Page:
MEC keeps track of the local time inside each segment and keeps the LocalTime and DeltaTime variables updated. The default Time class in Unity will work fine most of the time, but won’t work right in the SlowUpdate, and it is completly unavailable in the EditorUpdate and EditorSlowUpdate segments.
Unity’s Time class returns time as a float value. Floats store their values inside 4 bytes in a rather complicated format in which the decimal point can float around inside the number. This means that the larger the number you have to the left of the decimal point the more you have to round the number to the right. Unity’s time counts the number of seconds since your app started, so the more seconds that pass the less precision you get with the fractions of a second. After about 2 hours of running, most Unity apps will start to show things jumping around on the screen a little because of this rounding. After about 8 hours of running the app can become unplayable.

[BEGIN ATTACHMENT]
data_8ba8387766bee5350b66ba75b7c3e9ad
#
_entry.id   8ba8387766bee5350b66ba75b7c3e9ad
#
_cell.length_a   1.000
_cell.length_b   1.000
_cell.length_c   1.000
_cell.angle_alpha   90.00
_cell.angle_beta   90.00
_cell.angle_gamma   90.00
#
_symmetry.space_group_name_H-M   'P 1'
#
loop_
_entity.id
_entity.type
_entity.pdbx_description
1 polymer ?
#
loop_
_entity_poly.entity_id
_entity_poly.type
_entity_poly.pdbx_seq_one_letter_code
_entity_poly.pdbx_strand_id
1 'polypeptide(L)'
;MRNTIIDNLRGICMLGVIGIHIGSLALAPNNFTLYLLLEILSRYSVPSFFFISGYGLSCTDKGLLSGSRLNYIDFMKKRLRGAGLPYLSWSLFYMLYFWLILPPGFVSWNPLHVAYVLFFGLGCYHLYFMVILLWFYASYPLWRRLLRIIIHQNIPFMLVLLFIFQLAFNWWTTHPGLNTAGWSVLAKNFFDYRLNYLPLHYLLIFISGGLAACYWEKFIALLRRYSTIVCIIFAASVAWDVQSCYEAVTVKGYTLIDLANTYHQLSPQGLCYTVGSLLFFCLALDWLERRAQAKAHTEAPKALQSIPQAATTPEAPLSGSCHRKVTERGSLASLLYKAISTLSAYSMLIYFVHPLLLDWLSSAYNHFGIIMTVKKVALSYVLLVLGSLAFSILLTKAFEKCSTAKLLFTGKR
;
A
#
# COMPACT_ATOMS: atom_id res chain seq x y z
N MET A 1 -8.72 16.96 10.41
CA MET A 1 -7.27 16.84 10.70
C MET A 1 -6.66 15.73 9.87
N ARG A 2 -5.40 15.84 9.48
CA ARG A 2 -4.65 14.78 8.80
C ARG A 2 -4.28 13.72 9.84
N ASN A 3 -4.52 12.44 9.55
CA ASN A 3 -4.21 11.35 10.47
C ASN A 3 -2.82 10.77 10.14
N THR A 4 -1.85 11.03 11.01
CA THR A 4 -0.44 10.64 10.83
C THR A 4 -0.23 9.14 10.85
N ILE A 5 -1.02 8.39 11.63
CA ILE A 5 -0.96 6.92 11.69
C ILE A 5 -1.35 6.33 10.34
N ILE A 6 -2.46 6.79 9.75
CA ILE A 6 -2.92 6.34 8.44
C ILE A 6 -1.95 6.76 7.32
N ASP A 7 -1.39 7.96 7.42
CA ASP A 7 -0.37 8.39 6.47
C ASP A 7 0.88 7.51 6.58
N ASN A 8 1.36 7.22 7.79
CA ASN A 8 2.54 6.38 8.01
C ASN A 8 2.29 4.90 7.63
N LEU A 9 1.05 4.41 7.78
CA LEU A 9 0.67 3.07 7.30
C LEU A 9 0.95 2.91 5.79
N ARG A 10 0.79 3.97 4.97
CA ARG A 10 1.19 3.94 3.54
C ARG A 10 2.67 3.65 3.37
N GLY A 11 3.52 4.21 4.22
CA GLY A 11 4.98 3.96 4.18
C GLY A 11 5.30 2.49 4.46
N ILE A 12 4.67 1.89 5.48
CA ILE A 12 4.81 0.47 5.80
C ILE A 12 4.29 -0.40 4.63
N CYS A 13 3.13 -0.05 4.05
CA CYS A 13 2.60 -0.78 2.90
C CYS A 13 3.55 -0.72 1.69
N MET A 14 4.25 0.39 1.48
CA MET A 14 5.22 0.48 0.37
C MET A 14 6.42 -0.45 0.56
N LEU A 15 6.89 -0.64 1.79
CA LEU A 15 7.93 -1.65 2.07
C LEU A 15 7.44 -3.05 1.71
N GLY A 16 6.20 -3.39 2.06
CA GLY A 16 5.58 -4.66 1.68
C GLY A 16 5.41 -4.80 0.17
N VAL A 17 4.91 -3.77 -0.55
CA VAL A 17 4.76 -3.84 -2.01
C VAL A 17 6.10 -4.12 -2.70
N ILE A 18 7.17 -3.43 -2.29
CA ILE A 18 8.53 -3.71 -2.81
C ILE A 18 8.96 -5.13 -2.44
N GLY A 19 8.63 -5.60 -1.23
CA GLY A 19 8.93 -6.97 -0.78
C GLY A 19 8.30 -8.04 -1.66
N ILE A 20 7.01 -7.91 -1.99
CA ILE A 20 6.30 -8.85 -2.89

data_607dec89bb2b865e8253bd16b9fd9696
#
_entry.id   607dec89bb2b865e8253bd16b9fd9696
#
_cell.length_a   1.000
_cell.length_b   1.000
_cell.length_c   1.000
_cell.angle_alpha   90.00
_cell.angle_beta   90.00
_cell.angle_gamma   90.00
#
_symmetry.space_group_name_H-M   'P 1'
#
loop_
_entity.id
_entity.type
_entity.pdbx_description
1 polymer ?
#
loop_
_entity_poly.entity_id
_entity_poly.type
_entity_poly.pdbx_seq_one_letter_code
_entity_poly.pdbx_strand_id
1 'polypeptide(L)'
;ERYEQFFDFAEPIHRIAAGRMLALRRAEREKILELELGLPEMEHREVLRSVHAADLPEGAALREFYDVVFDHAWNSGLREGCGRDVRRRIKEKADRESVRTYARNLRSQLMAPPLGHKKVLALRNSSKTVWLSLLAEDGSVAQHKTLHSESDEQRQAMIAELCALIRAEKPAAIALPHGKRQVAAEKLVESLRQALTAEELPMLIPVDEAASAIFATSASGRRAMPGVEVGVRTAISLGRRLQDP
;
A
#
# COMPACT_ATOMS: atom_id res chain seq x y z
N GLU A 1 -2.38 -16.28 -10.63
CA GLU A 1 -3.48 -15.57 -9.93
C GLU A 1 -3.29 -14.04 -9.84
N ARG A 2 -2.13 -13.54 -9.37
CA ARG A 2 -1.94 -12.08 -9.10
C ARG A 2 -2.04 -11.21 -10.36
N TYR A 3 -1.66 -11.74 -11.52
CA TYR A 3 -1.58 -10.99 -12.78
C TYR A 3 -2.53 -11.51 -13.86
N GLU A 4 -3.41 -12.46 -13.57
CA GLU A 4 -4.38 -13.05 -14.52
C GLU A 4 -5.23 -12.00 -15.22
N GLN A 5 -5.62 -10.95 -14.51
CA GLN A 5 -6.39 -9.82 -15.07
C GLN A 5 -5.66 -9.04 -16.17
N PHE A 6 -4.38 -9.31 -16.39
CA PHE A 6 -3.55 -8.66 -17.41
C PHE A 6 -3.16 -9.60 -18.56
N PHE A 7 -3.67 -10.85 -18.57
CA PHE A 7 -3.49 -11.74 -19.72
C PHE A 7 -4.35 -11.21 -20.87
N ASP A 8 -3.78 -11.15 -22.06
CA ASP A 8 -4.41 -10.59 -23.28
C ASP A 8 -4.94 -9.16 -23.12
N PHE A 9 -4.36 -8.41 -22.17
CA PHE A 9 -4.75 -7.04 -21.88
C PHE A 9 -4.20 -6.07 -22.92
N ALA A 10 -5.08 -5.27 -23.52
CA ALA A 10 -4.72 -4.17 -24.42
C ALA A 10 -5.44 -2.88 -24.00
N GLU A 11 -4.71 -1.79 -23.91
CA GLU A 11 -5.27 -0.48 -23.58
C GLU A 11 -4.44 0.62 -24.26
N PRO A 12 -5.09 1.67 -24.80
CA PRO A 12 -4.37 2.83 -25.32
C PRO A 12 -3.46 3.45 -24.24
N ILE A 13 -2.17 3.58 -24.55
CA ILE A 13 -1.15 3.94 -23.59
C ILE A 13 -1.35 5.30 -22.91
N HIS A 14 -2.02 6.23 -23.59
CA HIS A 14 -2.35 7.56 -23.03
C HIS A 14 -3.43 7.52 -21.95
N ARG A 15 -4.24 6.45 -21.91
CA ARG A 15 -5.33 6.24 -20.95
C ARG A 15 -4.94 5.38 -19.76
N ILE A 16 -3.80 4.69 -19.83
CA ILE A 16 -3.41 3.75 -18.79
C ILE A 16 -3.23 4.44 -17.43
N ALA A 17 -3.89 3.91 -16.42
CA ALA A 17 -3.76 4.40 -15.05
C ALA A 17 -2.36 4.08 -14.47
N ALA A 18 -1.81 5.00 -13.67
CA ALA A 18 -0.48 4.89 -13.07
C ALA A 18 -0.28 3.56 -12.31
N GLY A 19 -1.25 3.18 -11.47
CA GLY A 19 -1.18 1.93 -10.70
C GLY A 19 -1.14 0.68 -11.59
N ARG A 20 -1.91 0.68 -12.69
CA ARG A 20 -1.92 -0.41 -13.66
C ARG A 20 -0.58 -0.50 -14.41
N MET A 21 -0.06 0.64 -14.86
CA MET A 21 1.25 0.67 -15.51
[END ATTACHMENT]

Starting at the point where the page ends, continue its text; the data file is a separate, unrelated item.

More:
This is why MEC keeps track of time as a double rather than a float. Doubles use 8 bytes to store the value which means that it takes 32 times as long to get to the same level of rounding error that a float does. For really long running apps, MEC provides the function ResetTimeCount, which will return the counters to zero (only for the Update, FixedUpdate, and LateUpdate segments though).